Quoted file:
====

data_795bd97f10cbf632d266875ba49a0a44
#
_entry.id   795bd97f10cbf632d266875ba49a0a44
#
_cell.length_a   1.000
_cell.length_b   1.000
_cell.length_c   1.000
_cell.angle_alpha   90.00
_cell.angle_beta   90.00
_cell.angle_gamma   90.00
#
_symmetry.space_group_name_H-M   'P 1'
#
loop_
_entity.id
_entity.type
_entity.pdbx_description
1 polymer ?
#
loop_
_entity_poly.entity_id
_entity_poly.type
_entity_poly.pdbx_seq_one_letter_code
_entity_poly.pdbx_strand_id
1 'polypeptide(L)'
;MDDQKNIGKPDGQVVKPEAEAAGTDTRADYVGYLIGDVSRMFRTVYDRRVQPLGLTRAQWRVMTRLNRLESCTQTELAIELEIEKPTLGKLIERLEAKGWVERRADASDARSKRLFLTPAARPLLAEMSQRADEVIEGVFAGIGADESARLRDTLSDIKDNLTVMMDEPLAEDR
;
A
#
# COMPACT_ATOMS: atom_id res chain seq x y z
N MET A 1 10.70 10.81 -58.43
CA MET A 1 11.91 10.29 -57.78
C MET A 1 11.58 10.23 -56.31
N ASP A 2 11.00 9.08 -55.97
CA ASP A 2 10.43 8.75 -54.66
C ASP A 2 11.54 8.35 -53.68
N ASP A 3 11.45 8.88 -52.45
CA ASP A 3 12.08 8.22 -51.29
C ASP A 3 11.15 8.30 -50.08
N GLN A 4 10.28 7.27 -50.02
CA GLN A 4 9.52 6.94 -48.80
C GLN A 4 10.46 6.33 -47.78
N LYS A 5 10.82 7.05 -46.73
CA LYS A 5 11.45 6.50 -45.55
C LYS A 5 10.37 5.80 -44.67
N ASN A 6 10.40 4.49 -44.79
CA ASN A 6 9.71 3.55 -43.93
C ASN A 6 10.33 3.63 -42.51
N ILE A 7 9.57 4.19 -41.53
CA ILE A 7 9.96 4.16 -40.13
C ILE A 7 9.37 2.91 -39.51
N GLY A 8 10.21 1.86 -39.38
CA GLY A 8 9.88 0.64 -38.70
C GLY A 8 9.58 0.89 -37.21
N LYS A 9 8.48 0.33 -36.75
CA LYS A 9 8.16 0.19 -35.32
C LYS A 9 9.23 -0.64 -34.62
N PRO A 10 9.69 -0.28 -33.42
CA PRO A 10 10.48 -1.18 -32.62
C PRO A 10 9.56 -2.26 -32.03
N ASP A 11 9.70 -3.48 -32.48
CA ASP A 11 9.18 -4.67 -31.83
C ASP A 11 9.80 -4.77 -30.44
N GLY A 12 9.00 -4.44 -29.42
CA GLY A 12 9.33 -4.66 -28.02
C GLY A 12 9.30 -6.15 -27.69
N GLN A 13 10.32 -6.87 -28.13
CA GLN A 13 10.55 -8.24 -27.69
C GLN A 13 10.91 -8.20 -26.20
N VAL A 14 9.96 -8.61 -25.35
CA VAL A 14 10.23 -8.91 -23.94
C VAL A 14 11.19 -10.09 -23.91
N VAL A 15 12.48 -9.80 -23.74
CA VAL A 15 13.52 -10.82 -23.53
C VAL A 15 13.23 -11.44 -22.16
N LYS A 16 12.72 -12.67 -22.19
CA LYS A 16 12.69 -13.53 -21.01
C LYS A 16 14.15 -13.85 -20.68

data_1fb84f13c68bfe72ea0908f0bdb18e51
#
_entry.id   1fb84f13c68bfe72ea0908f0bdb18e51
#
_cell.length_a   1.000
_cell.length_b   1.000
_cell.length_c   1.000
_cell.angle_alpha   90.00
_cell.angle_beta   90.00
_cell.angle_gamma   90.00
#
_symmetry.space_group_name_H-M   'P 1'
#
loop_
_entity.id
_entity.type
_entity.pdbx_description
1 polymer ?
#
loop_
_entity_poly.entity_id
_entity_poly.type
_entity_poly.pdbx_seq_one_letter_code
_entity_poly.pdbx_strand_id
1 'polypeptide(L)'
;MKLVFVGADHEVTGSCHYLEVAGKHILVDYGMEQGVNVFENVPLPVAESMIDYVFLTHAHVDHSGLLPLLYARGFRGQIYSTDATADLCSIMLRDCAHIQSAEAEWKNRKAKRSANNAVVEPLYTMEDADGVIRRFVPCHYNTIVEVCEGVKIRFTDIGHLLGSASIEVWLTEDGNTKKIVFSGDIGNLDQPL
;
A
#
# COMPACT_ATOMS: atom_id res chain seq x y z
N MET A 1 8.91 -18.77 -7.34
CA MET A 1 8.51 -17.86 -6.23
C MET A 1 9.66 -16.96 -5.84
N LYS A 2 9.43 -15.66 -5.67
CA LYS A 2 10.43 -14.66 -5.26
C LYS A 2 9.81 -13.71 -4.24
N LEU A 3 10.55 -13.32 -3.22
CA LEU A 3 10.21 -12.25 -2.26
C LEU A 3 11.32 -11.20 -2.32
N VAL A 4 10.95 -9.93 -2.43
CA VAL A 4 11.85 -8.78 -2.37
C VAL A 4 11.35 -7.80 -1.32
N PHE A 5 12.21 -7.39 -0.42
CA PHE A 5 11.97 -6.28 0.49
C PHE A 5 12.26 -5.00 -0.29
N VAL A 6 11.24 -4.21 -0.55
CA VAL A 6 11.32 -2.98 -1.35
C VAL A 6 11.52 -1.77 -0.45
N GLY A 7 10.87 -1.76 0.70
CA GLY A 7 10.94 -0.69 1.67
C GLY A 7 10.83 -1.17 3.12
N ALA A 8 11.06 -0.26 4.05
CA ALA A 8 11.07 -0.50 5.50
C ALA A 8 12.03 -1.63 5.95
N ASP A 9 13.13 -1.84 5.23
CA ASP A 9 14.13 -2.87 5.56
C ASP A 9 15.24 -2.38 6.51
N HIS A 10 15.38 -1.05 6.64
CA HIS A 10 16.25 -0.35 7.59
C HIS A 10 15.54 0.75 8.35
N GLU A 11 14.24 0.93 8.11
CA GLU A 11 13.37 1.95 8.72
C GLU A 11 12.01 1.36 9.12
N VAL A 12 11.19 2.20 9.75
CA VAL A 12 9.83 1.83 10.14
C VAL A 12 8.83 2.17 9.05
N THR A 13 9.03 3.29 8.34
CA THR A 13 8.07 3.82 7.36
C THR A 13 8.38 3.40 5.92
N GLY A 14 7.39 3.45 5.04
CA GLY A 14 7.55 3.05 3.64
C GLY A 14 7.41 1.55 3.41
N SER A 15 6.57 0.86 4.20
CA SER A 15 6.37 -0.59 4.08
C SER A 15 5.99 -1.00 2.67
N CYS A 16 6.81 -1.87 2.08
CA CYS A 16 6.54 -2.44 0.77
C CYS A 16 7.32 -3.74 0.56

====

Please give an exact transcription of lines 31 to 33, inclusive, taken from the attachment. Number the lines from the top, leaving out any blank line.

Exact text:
N MET A 1 10.70 10.81 -58.43
CA MET A 1 11.91 10.29 -57.78
C MET A 1 11.58 10.23 -56.31